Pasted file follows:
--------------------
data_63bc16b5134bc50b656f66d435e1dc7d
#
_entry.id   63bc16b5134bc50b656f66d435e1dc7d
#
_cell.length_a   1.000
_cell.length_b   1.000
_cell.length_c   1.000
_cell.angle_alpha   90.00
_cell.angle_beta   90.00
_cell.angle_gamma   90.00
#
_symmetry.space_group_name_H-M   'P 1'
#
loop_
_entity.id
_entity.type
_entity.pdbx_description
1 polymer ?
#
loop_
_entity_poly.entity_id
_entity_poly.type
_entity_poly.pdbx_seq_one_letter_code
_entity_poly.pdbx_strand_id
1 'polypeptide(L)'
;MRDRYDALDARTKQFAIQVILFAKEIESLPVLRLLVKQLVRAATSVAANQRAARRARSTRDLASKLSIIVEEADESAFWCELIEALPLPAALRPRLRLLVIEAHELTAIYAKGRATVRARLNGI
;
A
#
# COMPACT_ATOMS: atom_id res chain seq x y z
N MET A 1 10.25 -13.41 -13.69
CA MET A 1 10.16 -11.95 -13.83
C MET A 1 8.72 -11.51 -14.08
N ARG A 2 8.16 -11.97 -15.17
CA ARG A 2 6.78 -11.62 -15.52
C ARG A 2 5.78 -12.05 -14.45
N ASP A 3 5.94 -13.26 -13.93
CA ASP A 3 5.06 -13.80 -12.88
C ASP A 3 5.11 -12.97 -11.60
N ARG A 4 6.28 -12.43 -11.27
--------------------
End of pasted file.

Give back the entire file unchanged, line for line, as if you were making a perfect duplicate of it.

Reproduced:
data_63bc16b5134bc50b656f66d435e1dc7d
#
_entry.id   63bc16b5134bc50b656f66d435e1dc7d
#
_cell.length_a   1.000
_cell.length_b   1.000
_cell.length_c   1.000
_cell.angle_alpha   90.00
_cell.angle_beta   90.00
_cell.angle_gamma   90.00
#
_symmetry.space_group_name_H-M   'P 1'
#
loop_
_entity.id
_entity.type
_entity.pdbx_description
1 polymer ?
#
loop_
_entity_poly.entity_id
_entity_poly.type
_entity_poly.pdbx_seq_one_letter_code
_entity_poly.pdbx_strand_id
1 'polypeptide(L)'
;MRDRYDALDARTKQFAIQVILFAKEIESLPVLRLLVKQLVRAATSVAANQRAARRARSTRDLASKLSIIVEEADESAFWCELIEALPLPAALRPRLRLLVIEAHELTAIYAKGRATVRARLNGI
;
A
#
# COMPACT_ATOMS: atom_id res chain seq x y z
N MET A 1 10.25 -13.41 -13.69
CA MET A 1 10.16 -11.95 -13.83
C MET A 1 8.72 -11.51 -14.08
N ARG A 2 8.16 -11.97 -15.17
CA ARG A 2 6.78 -11.62 -15.52
C ARG A 2 5.78 -12.05 -14.45
N ASP A 3 5.94 -13.26 -13.93
CA ASP A 3 5.06 -13.80 -12.88
C ASP A 3 5.11 -12.97 -11.60
N ARG A 4 6.28 -12.43 -11.27